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John Steinbeck: Vietnam Hawk

For admirers of John Steinbeck’s fiction, a new volume of his newspaper columns may come as a shock.

Between December 1966 and May 1967 the then-64-year-old writer contributed 58 columns on the Vietnam war to Newsday, the Long Island, NY, newspaper. In them, the 1962 Nobel Laureate in literature came out strongly in favor of American actions in Southeast Asia.

Reporting from various theaters of the war, Steinbeck had 400,000 readers at Newsday, and millions more at the 29 other papers that syndicated his columns.  Now, as its lead title this season, the University of Virginia Press has issued Steinbeck in Vietnam: Dispatches from the War. This is the first collection of the columns and their first publication in 40 years. The dispatches “infuriated the doves and delighted the hawks,” says Thomas E. Barden, the collection’s editor and a professor of English and dean of the Honors College at the University of Toledo. Publishing them permits readers “to consider from this distance how important the essays must have been to the large number of readers who were undecided and bewildered about the war and who considered Steinbeck a reliable moral witness.”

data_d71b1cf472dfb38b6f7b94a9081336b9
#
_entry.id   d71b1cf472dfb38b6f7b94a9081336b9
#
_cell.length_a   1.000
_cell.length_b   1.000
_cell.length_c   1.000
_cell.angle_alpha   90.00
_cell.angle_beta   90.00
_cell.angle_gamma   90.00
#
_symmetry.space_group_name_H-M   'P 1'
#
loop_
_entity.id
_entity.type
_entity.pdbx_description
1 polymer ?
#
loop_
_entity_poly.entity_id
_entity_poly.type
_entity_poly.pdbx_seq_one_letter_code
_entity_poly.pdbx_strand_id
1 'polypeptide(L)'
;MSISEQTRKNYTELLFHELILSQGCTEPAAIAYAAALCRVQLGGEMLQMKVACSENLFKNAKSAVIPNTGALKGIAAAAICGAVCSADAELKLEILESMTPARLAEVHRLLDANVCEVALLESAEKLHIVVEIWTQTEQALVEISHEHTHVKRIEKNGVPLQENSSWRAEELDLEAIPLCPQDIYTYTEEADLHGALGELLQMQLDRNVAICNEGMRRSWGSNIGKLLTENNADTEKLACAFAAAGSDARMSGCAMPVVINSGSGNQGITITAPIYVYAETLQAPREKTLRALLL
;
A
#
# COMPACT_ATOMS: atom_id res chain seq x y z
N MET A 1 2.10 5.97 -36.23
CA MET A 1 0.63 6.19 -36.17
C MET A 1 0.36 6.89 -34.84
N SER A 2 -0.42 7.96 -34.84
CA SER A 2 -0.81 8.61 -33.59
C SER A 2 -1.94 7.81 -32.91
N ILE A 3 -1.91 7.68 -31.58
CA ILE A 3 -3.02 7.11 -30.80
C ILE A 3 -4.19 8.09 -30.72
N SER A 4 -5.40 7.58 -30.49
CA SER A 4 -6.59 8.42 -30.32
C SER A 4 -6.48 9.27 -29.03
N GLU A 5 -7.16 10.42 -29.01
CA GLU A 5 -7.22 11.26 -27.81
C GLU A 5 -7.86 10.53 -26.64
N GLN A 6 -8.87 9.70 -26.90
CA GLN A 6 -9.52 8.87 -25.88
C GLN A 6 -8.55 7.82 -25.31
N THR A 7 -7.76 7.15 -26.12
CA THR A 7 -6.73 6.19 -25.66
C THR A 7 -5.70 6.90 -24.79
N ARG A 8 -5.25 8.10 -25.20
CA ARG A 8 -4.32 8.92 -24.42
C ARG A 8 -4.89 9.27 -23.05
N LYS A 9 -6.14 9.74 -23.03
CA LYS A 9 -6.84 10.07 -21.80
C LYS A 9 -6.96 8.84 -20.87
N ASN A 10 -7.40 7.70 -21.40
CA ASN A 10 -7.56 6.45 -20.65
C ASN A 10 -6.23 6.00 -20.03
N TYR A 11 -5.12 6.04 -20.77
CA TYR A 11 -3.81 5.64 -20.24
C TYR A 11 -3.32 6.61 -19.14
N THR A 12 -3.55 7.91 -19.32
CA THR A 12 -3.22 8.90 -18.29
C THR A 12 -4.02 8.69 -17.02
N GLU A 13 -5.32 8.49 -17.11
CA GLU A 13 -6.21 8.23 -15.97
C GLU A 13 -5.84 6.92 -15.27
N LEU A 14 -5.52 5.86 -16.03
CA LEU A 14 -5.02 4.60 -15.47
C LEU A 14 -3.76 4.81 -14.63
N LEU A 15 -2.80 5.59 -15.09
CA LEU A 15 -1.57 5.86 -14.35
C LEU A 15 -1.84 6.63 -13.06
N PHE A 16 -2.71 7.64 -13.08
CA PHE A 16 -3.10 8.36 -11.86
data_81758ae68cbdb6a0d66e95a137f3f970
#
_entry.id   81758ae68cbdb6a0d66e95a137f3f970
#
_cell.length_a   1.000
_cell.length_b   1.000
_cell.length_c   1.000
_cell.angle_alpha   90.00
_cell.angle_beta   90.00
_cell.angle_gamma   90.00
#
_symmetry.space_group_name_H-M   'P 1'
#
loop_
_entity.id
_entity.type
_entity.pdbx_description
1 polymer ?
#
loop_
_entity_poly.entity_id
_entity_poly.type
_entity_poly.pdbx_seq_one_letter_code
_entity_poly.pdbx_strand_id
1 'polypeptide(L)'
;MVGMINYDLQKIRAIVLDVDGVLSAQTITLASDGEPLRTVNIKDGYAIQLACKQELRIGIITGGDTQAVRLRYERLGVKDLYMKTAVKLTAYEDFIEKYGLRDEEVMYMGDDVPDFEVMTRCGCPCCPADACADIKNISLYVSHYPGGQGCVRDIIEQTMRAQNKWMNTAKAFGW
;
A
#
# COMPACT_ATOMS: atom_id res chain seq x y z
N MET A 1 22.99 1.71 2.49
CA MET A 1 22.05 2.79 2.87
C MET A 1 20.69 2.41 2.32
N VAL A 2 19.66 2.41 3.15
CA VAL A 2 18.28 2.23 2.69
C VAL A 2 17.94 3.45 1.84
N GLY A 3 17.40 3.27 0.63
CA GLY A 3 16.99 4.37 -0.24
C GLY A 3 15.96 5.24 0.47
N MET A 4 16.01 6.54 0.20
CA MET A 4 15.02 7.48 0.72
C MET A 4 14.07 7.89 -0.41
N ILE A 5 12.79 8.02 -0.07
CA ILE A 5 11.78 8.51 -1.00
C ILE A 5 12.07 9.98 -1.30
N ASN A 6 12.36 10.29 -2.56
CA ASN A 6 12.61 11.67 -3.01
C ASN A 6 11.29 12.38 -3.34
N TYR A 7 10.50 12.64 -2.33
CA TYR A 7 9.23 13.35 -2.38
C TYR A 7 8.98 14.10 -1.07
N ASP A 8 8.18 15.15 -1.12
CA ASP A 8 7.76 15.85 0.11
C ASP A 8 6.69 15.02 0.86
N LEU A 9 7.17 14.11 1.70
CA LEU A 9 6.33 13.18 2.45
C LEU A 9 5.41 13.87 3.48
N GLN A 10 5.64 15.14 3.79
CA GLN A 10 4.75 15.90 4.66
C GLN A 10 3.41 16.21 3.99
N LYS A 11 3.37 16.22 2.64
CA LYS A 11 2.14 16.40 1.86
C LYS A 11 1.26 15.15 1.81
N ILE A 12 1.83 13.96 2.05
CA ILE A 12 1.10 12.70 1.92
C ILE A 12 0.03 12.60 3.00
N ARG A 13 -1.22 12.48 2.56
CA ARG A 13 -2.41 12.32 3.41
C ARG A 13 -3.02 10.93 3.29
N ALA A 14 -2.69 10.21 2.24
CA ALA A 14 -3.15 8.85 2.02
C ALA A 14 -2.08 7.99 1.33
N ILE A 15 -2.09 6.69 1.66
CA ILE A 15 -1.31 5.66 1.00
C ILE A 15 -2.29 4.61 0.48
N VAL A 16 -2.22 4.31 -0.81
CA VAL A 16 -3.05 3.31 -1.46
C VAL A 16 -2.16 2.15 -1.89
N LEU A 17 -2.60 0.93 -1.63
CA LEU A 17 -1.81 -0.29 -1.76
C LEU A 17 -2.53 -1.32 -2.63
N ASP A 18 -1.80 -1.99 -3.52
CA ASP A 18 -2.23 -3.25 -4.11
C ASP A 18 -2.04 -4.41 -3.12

Steinbeck’s Of Mice and Men (1937), Grapes of Wrath (1939), East of Eden (1952), and other novels had provoked awareness of social injustice. Far less well known was that he had intermittently written war correspondence since the 1941 Japanese attack on Pearl Harbor. The American incursions into Vietnam and its neighbors prompted him to renewed expressions of patriotism and support of the military. So, too, did his and his wife’s close friendship with then-President Lyndon B. Johnson. Steinbeck applauded his “Great Society” initiative, and in 1964 accepted the Presidential Medal of Freedom, the country’s highest civilian award.

With those qualifications, Steinbeck enjoyed unusual access to the war. High-ranking officers squired him about Vietnam, Laos, and northern Thailand. Evenings, at the Caravelle Hotel in Saigon, he wrote up what he had seen.

Steinbeck praised American soldiers as “glorious knights” standing against advancing Communism: “I have not been celebrating war, but brave men. They are our dearest and our best and more than that – they are our hope.” The would-be soldier emerged in the author when he fired a 105-mm. howitzer from a helicopter and referred to North Vietnamese soldiers as “Charlie” and “leprechauns.” Steinbeck also ventured out with river patrols on the Mekong, trained on the M-79 grenade launcher, witnessed a B-52 bombing run, and flew on reconnaissance missions. He offered such tactical suggestions as shipping homeless Saigon street boys to rural areas to serve as spies.

The author heaped scorn on anti-war protesters back home: “Their shuffling, drag-ass protests that they are conscience-bound not to kill people are a little silly,” he wrote in January 1967. Barden says that Steinbeck believed that the true motivation of “the hippies, folksingers, and self-indulgent college students who opposed the war while hiding behind their 2-S draft deferments” was cowardice.